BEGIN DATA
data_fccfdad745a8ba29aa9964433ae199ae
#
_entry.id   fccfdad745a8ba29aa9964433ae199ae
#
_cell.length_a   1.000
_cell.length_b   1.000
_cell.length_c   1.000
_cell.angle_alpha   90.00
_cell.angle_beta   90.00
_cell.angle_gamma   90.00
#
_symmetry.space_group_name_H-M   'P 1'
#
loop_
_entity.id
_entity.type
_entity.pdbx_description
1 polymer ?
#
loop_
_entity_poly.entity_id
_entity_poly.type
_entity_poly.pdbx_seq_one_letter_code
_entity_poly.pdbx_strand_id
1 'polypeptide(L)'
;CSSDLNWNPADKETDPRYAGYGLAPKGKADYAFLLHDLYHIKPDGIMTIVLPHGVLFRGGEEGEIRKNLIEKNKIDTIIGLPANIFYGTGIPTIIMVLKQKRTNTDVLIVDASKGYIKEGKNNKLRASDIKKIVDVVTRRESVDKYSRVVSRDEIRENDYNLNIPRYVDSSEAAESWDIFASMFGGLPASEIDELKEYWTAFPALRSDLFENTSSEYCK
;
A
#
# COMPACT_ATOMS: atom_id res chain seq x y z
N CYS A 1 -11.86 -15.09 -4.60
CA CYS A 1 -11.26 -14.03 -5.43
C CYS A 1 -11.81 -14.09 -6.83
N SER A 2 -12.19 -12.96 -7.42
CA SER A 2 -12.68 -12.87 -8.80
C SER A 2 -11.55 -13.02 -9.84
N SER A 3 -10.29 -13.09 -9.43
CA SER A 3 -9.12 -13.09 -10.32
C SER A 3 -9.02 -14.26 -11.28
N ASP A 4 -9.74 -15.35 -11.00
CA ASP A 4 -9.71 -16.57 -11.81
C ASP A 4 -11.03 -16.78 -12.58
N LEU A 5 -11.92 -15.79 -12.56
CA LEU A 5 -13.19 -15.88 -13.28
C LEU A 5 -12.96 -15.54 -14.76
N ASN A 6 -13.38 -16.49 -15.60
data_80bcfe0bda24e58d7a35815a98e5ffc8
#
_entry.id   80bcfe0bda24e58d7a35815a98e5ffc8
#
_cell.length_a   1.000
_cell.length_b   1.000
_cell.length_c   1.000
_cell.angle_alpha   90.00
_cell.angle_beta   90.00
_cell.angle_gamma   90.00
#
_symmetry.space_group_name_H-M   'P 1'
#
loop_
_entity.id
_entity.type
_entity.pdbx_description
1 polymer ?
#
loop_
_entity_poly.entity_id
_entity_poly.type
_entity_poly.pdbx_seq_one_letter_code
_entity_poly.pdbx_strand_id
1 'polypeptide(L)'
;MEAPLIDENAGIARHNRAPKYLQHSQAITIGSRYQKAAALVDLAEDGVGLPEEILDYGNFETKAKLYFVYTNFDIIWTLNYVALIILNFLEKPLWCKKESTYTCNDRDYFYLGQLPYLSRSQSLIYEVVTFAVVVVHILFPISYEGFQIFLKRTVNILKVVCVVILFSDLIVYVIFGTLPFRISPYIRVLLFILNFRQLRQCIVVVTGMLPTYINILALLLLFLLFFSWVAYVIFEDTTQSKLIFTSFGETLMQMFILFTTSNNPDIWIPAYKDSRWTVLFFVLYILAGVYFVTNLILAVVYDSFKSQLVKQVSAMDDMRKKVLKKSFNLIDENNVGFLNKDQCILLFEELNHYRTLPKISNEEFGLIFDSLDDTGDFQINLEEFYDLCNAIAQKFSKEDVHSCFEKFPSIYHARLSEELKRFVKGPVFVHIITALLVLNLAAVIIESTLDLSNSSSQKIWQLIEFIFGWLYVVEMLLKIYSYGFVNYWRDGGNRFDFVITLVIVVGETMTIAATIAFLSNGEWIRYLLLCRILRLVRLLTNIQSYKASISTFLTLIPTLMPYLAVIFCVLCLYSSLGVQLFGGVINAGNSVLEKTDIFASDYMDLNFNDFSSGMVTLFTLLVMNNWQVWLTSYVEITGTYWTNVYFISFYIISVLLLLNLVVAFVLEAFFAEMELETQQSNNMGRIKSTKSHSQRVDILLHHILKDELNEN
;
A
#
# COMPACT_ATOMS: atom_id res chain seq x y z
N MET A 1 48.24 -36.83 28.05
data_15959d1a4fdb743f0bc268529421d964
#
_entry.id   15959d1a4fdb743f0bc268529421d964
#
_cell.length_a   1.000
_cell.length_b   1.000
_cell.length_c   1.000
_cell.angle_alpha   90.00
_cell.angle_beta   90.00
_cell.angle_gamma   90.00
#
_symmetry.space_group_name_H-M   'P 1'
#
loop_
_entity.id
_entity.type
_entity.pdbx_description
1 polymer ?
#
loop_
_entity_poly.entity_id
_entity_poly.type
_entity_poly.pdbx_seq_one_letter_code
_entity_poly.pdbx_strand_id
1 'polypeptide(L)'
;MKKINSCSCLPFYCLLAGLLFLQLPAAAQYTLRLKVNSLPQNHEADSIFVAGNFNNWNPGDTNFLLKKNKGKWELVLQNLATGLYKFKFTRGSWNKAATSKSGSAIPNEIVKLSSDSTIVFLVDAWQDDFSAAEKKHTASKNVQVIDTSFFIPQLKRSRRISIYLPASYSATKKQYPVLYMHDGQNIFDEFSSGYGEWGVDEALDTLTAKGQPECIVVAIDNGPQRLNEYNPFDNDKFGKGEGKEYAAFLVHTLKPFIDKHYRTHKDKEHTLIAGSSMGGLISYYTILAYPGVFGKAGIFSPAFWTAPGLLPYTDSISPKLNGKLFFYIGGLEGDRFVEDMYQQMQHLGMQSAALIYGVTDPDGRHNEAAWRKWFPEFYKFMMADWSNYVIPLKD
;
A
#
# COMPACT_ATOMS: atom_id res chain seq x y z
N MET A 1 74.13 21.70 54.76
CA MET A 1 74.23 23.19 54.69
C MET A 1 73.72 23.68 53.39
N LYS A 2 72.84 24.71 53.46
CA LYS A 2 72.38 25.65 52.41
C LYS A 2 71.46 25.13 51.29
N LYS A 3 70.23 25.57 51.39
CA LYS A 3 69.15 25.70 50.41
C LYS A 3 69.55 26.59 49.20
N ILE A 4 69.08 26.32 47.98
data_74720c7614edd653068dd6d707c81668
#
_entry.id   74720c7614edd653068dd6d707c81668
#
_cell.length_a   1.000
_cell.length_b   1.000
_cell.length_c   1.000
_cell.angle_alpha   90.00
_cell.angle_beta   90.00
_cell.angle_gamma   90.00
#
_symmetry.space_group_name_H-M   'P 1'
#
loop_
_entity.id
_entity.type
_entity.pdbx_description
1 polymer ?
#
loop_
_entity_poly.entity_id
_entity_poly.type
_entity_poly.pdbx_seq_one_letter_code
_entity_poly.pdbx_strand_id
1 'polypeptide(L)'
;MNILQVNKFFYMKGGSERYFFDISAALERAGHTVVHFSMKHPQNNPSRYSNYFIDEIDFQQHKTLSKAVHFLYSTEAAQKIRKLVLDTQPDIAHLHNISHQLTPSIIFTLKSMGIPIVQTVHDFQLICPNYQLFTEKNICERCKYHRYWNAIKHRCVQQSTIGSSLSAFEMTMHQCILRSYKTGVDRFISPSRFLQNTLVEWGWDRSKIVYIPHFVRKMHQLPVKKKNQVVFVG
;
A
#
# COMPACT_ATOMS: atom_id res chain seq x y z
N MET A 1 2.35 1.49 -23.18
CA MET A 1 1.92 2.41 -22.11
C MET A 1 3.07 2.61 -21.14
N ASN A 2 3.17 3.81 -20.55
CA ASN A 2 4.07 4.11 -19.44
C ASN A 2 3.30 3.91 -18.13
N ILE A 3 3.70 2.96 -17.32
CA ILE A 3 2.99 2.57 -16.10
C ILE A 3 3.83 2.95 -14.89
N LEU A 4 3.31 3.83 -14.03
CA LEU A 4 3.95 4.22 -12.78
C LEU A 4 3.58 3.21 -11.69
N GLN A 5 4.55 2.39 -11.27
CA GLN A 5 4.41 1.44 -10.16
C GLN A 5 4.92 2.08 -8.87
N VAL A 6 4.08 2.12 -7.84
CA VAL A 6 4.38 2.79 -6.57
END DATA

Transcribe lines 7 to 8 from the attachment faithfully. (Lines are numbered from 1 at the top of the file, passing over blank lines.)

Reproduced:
_cell.length_c   1.000
_cell.angle_alpha   90.00